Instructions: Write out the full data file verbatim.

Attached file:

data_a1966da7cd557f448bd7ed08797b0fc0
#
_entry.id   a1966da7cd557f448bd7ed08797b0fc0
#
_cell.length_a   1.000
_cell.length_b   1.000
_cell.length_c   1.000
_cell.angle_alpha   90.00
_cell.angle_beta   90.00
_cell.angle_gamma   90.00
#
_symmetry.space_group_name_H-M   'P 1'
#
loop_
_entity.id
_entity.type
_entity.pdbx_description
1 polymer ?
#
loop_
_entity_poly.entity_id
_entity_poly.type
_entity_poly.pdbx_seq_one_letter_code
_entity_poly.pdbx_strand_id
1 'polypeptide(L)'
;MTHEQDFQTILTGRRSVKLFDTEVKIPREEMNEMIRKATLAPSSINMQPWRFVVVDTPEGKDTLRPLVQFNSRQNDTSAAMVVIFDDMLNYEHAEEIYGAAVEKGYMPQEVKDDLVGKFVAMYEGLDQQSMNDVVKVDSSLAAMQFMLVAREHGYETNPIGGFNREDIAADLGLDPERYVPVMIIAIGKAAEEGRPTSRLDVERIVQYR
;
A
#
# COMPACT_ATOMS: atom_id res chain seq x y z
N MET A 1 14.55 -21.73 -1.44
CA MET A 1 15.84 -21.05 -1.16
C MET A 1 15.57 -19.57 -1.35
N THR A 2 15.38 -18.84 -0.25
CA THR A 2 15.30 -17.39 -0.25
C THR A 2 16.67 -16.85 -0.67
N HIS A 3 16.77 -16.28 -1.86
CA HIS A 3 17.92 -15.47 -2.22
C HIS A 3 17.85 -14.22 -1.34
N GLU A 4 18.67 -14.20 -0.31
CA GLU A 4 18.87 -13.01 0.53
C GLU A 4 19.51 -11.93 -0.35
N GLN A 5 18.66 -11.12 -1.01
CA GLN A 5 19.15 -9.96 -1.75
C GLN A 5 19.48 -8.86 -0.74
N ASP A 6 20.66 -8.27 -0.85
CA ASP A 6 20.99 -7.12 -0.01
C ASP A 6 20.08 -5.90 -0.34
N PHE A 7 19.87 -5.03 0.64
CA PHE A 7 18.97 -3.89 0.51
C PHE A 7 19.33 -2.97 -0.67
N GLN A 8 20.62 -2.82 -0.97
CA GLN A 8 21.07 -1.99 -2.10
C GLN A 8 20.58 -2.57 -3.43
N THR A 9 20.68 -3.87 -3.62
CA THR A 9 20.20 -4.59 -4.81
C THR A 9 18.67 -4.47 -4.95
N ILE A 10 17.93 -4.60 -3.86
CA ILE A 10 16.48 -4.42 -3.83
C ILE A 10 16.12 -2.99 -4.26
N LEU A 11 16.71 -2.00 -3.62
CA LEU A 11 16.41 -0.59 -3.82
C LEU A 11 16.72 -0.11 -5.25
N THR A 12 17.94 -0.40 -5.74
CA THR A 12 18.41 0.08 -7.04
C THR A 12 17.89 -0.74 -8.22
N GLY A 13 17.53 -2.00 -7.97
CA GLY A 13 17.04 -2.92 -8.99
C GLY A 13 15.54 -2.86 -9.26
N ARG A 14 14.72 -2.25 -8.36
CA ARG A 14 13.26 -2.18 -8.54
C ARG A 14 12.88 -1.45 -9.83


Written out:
data_a1966da7cd557f448bd7ed08797b0fc0
#
_entry.id   a1966da7cd557f448bd7ed08797b0fc0
#
_cell.length_a   1.000
_cell.length_b   1.000
_cell.length_c   1.000
_cell.angle_alpha   90.00
_cell.angle_beta   90.00
_cell.angle_gamma   90.00
#
_symmetry.space_group_name_H-M   'P 1'
#
loop_
_entity.id
_entity.type
_entity.pdbx_description
1 polymer ?
#
loop_
_entity_poly.entity_id
_entity_poly.type
_entity_poly.pdbx_seq_one_letter_code
_entity_poly.pdbx_strand_id
1 'polypeptide(L)'
;MTHEQDFQTILTGRRSVKLFDTEVKIPREEMNEMIRKATLAPSSINMQPWRFVVVDTPEGKDTLRPLVQFNSRQNDTSAAMVVIFDDMLNYEHAEEIYGAAVEKGYMPQEVKDDLVGKFVAMYEGLDQQSMNDVVKVDSSLAAMQFMLVAREHGYETNPIGGFNREDIAADLGLDPERYVPVMIIAIGKAAEEGRPTSRLDVERIVQYR
;
A
#
# COMPACT_ATOMS: atom_id res chain seq x y z
N MET A 1 14.55 -21.73 -1.44
CA MET A 1 15.84 -21.05 -1.16
C MET A 1 15.57 -19.57 -1.35
N THR A 2 15.38 -18.84 -0.25
CA THR A 2 15.30 -17.39 -0.25
C THR A 2 16.67 -16.85 -0.67
N HIS A 3 16.77 -16.28 -1.86
CA HIS A 3 17.92 -15.47 -2.22
C HIS A 3 17.85 -14.22 -1.34
N GLU A 4 18.67 -14.20 -0.31
CA GLU A 4 18.87 -13.01 0.53
C GLU A 4 19.51 -11.93 -0.35
N GLN A 5 18.66 -11.12 -1.01
CA GLN A 5 19.15 -9.96 -1.75
C GLN A 5 19.48 -8.86 -0.74
N ASP A 6 20.66 -8.27 -0.85
CA ASP A 6 20.99 -7.12 -0.01
C ASP A 6 20.08 -5.90 -0.34
N PHE A 7 19.87 -5.03 0.64
CA PHE A 7 18.97 -3.89 0.51
C PHE A 7 19.33 -2.97 -0.67
N GLN A 8 20.62 -2.82 -0.97
CA GLN A 8 21.07 -1.99 -2.10
C GLN A 8 20.58 -2.57 -3.43
N THR A 9 20.68 -3.87 -3.62
CA THR A 9 20.20 -4.59 -4.81
C THR A 9 18.67 -4.47 -4.95
N ILE A 10 17.93 -4.60 -3.86
CA ILE A 10 16.48 -4.42 -3.83
C ILE A 10 16.12 -2.99 -4.26
N LEU A 11 16.71 -2.00 -3.62
CA LEU A 11 16.41 -0.59 -3.82
C LEU A 11 16.72 -0.11 -5.25
N THR A 12 17.94 -0.40 -5.74
CA THR A 12 18.41 0.08 -7.04
C THR A 12 17.89 -0.74 -8.22
N GLY A 13 17.53 -2.00 -7.97
CA GLY A 13 17.04 -2.92 -8.99
C GLY A 13 15.54 -2.86 -9.26
N ARG A 14 14.72 -2.25 -8.36
CA ARG A 14 13.26 -2.18 -8.54
C ARG A 14 12.88 -1.45 -9.83